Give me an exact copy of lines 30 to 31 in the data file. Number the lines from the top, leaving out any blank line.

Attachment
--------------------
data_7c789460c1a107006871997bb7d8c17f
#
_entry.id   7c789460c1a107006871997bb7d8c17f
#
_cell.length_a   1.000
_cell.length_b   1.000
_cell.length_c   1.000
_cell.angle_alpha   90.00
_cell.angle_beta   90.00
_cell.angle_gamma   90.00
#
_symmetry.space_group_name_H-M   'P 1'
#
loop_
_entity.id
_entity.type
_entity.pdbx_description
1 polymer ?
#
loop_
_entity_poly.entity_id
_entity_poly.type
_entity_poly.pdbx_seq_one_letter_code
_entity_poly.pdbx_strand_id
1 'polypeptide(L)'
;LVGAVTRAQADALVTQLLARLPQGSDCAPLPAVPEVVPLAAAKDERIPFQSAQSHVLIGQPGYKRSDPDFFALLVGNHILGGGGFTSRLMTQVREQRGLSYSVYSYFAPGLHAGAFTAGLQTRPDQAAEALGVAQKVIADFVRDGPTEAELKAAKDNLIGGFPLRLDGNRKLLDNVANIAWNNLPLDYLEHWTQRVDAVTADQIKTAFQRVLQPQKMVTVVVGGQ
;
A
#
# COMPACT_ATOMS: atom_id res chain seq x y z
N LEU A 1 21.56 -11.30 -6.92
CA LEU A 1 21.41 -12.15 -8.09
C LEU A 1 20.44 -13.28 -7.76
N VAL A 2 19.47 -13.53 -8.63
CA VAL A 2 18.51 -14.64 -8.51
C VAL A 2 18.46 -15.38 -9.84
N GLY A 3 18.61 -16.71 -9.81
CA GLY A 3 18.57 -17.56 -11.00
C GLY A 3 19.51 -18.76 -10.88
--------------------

# COMPACT_ATOMS: atom_id res chain seq x y z
N LEU A 1 21.56 -11.30 -6.92